Jordan Kallman, a lifelong culture builder, is a master of the delicate balance between economic expansion and creative expression. His belief in the artistry of gatherings, even when they go unnoticed, is a testament to his passion. He envisions a world where we recognize the profound role of friendships, relationships, and the joy of being together in our natural well-being. For him, life is an art, and true fulfillment lies in the harmony we find with others. 

portfolioyvr, Helen siwak, experiential entrepreneur, Jordan Kallman, Vancouver, bc, yvr

Jordan is a serial entrepreneur currently exploring artistic pursuits at the intersections of large-scale festivals, small-scale gatherings, virtual world-building and the psychology of living well. 

In his early 20s, Jordan was disheartened when  The Economist described Vancouver as “mind-numbingly boring.” For a fun-loving social gatherer who lives to create a joyous vibe, that statement cut deep. He passed around the article to friends while asking: “This simply couldn’t be true, could it?” 

The hurt continued when the label “No-Fun-Couver” stuck hard-and-fast, being bandied about by naysayers 
in the lead-up to the Olympic and Paralympic Games

It was in that dire identity crisis that Jordan, along with a small group, stepped up to challenge the belief. They were not willing to let the city they loved so much settle for a simple and solitary “Thoreau-in-the-woods-walks-the-Seawall” brand. 

Fortunately, they were not alone. After the gold medal hockey game of the 2010 Vancouver Olympic Games, the city exploded, finally showing the social energy potential that exists there. They carried that spirit forward, and their events have since become an integral part of the city’s cultural fabric, bringing people together, celebrating diversity, and showcasing the city’s creative spirit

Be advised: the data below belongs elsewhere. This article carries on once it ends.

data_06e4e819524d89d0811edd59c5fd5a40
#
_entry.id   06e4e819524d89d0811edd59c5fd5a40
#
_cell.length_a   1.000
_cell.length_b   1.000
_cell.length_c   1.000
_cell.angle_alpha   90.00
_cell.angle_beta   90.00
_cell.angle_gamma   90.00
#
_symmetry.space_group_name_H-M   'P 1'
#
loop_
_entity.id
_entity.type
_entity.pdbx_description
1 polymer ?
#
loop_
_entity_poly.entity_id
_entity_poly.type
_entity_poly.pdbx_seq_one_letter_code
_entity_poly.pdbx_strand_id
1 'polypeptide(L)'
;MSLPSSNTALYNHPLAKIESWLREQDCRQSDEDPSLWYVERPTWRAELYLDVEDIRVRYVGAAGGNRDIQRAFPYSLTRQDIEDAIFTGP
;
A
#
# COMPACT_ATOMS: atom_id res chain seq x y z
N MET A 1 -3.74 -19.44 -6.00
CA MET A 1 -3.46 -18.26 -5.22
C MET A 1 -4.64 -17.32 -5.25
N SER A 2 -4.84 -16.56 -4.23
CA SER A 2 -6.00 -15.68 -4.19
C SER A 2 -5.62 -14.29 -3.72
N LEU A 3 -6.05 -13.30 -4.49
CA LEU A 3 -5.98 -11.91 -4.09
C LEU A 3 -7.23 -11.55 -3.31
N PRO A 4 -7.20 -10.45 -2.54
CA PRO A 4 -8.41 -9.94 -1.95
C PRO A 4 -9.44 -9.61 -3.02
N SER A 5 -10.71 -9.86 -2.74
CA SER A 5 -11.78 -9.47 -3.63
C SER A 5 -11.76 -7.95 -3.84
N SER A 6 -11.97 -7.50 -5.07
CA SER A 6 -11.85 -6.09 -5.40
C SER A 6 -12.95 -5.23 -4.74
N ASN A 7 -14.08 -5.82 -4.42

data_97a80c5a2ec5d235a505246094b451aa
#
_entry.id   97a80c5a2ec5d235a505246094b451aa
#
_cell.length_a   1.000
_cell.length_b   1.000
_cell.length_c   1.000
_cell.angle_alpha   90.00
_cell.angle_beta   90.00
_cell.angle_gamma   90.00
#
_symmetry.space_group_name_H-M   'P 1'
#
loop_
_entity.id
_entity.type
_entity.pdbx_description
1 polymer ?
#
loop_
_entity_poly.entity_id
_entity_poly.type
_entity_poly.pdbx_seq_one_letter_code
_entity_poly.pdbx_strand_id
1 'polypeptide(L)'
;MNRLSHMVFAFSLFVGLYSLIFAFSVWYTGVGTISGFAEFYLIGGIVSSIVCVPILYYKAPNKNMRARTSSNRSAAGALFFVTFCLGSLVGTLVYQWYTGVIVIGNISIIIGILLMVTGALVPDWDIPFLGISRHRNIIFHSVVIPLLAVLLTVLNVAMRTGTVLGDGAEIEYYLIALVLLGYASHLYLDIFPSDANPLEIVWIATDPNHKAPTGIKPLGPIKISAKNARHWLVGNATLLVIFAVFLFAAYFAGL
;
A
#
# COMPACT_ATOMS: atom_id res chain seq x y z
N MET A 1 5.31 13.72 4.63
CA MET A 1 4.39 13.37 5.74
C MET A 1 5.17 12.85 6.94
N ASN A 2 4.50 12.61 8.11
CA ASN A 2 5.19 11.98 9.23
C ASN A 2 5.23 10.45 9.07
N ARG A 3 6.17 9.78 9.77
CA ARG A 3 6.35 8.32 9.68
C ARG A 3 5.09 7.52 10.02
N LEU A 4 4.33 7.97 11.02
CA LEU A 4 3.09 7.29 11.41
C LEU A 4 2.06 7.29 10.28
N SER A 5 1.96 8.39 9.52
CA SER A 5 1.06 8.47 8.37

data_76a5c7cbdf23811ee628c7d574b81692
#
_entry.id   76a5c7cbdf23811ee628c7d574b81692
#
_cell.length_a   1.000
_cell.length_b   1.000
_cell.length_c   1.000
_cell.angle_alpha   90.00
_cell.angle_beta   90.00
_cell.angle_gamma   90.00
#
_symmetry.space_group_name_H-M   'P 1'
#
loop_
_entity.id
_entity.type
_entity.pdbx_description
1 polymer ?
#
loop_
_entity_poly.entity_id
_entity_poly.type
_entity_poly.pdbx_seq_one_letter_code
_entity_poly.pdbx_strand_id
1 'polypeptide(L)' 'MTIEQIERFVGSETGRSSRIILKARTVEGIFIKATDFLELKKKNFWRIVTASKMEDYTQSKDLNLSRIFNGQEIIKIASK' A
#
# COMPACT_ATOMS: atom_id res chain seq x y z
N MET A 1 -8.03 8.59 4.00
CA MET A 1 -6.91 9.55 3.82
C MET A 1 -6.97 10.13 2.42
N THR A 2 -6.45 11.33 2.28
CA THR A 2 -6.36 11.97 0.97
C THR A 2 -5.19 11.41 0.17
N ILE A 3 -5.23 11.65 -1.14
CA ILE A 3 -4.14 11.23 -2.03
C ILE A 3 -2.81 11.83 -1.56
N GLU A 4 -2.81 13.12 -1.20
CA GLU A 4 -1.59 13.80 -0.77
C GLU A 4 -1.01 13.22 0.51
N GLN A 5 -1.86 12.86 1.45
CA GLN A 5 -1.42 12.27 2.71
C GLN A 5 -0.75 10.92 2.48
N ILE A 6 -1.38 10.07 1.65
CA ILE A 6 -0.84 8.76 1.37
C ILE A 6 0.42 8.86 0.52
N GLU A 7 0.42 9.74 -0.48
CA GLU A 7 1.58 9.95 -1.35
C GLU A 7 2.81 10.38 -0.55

In the succeeding decade, The Social Concierge, Jordan’s event design agency, would go on to launch and expand a range of cultural festivals that were truly one-of-a-kind, unique to his style. These have included an annual fashion-focused derby, the country’s single largest one-night dinner party, a grand harvest festival designed in the spirit of the legendary Oktoberfest, an architectural design showcase raising funds for charity, a cocktail-hopping trolley tour series, and an operatic, duelling sword fighting tournament.

Additionally, there was the annual carbon negative celebrations for Earth Day, a floral exhibition that reimagined the art of dance, a stadium-sized idea conference, and a summit meant to explore cutting-edge tactics that lead to a longer life.

Jordan’s and the team’s work has not only been recognized with numerous awards and honours, but it has also left an indelible mark on the city’s social fabric. The true measure of his success, however, lies in the personal connections forged at his festivals. Couples who met at his events and are now married with children often stop him on the street to express their gratitude. This profound impact on people’s lives is the ultimate testament to the power of Jordan’s work. 

portfolioyvr, Helen siwak, experiential entrepreneur, Jordan Kallman, Vancouver, bc, yvr